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State of India’s Judiciary

What happens when judges listen to their inner voice?

Print edition : Aug 29, 2022 T+T-

What happens when judges listen to their inner voice?

Justice Albie Sachs.

Justice Albie Sachs. | Photo Credit: MOHAMMED DABBOUS

A judge’s conscience is the last bulwark against the tyranny of the state.

In his book The Strange Alchemy of Life and Law, Justice Albie Sachs describes the restlessness that gripped him every time he had to deliver a judgment, particularly in important constitutional cases. He dismissed as illusory the idea that reason and logic are all that is required for good decision-making. Arriving at a judgment, for him, involved an intense struggle between a judge’s subjective and objective selves. In the book he details such struggles as he recounts the many cases that have now become the lore of South Africa’s constitutional history.

The Strange Alchemy of Life and Law by Justice Albie Sachs
The Strange Alchemy of Life and Law by Justice Albie Sachs | Photo Credit: SCANNED

One case required him to deal with the rights claim of a man accused of torture during the apartheid regime. It was a soul-troubling case since he himself had been tortured. A bomb placed in his car had exploded, causing him to lose an arm and vision in one eye. Yet he did not allow his feeling of vengeance to override his judicial responsibility. The new constitution of the new republic, which he had helped draft, had at its core the protection of human rights. Upholding them was for him a moral and judicial responsibility. It was necessary for the new dawn promised by the Constitution. He decided the case by granting the rights claims of the torturer. He felt it was the right thing to do.

In such cases where the accusations are damning, it is a challenge to know what the right thing to do is. And yet for Albie Sachs it was the only way, to listen to his conscience, to allow the struggle between his subjective and objective selves to play out before he arrived at a decision. He had to let his inner voice debate with his judicial persona.

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I have recalled this story of Albie Sachs, when reflecting on justice and the judiciary in India during the celebrations of our 75th year of Independence, because many like me are beginning to wonder if the judges in our higher judiciary also experience similar struggles before pronouncing judgments. Somehow one does not get the feeling that they do but one could be wrong since their personal world is hidden from public view. But their professional world is not and so we can look at the judgments delivered or delayed to determine if such a struggle had indeed taken place.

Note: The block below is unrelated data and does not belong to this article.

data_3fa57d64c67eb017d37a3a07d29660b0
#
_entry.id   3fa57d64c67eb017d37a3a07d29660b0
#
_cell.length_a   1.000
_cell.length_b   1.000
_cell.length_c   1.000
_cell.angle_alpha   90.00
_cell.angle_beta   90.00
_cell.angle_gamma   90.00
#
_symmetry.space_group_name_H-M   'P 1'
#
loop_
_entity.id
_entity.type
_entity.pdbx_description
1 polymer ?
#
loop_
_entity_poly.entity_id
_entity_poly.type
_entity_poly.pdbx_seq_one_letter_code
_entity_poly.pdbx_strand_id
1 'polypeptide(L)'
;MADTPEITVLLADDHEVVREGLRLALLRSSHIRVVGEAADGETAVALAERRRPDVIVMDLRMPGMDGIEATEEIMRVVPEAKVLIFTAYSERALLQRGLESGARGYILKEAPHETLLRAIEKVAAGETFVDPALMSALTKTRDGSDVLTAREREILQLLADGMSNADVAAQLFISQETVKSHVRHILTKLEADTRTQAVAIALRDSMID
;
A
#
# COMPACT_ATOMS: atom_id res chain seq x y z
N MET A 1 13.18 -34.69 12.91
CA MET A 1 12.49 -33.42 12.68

At the professional level the many cases that remain to be heard—from the constitutionality of the suspension of Article 370, to the many habeas corpus cases pending in the Supreme Court, to the repeated denial of bail to journalists—makes one sceptical about the existence of such a struggle.

  • South African judge Albie Sachs famously wrote about the struggle between his subjective and objective selves before pronouncing a judgment.
  • Do Indian judges also struggle with their inner voice of conscience before pronouncing judgments?
  • Justice P.N. Bhagwati admitted 30 years later that he had erred in judgment in the ADM Jabalpur vs Shiv Kant Shukla case.
  • Justice H.R. Khanna was the only one to dissent in this controversial Emergency-era case.
  • His dissenting note has been hailed as one of the finest pronouncements on freedom in Indian judicial history.

Perhaps only a few judges, those that are idealistic, experience them. Perhaps by the time judges reach the Supreme Court their idealism gets replaced by a pragmatism as the demands of justice get replaced by the routines of positive law. Prayer and meditation were necessary for Bapuji to retain the power of the inner voice.

The place of conscience

Recent decisions involving judges of the Supreme Court have given grounds for such cynicism. The acceptance of a nomination to the Rajya Sabha, within a few days of demitting office, by a Chief Justice of India (CJI) just does not seem right. Nor does the acceptance by another CJI of the governorship of a State. Even less appropriate is the public speech given by a serving judge of the Supreme Court who described the incumbent Prime Minister as a “versatile genius who acts globally and thinks locally”. While these are questions of propriety, of what judges should and should not do if they are to sustain the legitimacy of the institution, propriety is not the discussion that I want to get into. I want to discover if these judges had to struggle with their inner voice when they arrived at a professional decision.